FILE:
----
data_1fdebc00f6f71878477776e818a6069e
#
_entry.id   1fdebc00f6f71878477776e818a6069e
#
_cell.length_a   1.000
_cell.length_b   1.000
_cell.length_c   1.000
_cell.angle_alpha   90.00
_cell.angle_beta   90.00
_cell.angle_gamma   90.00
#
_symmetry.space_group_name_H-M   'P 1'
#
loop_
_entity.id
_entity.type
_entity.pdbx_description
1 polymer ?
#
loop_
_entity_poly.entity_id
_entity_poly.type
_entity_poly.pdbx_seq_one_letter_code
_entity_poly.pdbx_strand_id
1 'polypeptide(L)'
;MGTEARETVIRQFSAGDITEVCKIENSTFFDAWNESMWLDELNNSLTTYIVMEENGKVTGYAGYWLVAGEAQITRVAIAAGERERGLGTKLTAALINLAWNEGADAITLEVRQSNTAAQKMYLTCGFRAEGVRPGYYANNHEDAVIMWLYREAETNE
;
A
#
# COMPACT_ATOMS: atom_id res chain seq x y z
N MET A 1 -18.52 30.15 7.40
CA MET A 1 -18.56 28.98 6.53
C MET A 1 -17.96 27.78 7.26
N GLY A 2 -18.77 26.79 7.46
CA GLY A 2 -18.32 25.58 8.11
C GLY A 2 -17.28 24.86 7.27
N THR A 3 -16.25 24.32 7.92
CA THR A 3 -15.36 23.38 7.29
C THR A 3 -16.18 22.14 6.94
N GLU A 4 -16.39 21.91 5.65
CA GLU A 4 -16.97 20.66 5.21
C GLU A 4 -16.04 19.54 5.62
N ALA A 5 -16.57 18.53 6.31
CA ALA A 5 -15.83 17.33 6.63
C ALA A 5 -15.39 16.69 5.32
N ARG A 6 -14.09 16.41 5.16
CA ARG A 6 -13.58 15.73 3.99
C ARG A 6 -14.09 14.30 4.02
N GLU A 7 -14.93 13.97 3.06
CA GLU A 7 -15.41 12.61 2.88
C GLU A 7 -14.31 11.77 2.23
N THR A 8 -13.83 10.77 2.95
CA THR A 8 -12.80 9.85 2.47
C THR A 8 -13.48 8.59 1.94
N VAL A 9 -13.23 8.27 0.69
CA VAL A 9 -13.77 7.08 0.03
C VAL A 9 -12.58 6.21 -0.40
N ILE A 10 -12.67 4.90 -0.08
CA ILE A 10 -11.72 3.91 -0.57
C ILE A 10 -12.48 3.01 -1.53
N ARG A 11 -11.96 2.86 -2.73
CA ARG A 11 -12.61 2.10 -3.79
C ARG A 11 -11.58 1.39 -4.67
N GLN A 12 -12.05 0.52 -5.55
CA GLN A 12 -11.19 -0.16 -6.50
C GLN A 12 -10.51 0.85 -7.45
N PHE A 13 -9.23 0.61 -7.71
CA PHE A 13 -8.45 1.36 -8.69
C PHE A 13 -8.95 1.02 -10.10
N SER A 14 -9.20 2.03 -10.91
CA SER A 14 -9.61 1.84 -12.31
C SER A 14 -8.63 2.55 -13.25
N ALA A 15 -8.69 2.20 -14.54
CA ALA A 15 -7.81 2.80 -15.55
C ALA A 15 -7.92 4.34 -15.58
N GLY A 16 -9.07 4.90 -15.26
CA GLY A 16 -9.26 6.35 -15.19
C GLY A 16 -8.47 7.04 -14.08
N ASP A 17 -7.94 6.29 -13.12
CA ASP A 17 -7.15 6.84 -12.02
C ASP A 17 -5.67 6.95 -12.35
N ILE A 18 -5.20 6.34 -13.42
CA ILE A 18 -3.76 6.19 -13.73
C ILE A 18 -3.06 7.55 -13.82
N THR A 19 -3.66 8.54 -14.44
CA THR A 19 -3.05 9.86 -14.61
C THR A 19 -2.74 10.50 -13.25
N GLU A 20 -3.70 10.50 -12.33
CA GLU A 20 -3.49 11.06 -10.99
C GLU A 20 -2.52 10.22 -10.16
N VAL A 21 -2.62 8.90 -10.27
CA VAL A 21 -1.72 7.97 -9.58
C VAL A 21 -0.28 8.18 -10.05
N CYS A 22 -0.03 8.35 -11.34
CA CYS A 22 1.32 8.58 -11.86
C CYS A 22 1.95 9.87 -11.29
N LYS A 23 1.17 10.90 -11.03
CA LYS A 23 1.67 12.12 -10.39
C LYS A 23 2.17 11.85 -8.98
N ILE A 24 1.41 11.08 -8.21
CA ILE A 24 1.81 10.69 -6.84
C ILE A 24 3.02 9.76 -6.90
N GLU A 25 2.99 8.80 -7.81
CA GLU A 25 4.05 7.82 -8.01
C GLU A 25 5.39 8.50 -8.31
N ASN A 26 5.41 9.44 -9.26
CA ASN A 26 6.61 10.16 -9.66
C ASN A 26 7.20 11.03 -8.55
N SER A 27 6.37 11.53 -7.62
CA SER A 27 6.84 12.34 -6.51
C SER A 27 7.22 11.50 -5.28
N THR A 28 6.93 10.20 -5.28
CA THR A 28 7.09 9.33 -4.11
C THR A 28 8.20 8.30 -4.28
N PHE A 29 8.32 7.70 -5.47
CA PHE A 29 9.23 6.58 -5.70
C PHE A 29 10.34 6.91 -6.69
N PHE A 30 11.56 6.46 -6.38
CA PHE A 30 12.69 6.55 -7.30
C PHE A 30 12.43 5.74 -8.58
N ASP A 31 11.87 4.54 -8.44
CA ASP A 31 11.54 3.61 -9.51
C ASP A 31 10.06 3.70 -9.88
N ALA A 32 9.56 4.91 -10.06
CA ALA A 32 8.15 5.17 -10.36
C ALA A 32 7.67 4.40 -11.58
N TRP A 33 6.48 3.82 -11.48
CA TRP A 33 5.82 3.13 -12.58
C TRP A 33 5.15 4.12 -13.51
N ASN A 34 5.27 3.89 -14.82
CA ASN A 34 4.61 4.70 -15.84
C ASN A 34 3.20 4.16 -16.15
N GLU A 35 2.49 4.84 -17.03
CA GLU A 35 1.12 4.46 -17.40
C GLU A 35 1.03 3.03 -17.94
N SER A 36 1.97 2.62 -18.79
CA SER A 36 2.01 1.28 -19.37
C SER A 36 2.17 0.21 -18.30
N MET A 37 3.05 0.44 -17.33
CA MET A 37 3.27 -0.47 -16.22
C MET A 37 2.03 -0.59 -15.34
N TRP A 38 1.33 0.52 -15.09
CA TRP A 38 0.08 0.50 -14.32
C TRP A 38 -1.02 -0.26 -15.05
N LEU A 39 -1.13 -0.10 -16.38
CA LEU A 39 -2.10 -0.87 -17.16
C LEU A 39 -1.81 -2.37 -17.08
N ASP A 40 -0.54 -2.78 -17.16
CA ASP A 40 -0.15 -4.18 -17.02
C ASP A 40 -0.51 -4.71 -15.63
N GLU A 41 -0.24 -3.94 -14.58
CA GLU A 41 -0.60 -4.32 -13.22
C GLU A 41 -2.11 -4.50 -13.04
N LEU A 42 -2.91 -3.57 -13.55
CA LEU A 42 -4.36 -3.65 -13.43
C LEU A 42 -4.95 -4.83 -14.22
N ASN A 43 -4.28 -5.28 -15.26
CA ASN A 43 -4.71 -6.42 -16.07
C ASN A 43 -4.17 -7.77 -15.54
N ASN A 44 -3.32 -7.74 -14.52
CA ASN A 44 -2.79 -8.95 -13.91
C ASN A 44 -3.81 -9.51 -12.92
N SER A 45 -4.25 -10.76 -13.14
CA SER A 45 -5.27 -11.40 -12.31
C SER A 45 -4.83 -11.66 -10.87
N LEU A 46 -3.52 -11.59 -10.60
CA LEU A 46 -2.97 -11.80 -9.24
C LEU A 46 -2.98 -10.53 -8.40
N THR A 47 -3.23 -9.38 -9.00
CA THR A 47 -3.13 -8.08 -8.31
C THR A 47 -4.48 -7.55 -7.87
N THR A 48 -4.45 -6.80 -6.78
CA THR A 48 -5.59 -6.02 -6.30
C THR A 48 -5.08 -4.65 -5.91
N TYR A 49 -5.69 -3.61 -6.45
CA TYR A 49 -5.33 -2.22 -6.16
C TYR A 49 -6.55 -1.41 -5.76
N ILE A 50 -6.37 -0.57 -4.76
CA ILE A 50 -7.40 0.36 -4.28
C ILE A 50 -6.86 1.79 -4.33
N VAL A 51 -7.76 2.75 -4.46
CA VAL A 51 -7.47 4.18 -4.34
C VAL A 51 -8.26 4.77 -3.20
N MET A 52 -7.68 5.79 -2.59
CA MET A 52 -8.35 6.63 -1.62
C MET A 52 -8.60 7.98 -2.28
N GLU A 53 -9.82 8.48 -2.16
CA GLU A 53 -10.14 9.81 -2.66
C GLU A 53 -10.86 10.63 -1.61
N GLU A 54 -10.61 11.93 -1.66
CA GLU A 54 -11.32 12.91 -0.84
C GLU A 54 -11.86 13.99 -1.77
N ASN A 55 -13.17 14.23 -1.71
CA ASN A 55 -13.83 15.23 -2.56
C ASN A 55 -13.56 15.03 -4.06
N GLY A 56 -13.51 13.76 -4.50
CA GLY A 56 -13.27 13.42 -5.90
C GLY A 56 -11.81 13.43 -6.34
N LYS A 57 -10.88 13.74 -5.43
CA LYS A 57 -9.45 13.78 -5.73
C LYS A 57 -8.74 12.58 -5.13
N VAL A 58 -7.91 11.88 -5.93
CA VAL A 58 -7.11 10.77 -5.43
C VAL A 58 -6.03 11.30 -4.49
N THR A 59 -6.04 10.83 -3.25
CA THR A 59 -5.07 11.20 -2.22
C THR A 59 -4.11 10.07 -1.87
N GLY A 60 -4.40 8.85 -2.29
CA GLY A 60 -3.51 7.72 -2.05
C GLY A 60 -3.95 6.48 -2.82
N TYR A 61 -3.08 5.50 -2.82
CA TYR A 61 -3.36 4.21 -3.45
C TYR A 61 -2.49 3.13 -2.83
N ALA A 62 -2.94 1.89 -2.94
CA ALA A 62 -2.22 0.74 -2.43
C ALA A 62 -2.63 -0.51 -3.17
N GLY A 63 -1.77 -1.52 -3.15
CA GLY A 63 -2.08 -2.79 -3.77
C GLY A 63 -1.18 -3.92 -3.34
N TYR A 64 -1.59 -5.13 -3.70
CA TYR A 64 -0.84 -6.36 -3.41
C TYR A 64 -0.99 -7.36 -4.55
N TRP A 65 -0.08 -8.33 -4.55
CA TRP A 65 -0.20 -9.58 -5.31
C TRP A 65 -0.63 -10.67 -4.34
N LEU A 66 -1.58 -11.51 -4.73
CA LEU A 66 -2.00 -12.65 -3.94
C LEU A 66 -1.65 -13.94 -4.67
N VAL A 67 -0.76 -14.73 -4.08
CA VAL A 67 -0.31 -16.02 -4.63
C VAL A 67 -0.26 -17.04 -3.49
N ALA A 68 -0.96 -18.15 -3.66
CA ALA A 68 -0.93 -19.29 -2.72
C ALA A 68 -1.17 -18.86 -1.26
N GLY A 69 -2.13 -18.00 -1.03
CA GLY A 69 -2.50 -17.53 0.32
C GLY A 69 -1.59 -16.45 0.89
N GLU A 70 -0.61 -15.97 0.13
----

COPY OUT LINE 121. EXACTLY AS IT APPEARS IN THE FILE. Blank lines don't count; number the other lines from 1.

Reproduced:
N ASP A 31 11.87 4.54 -8.44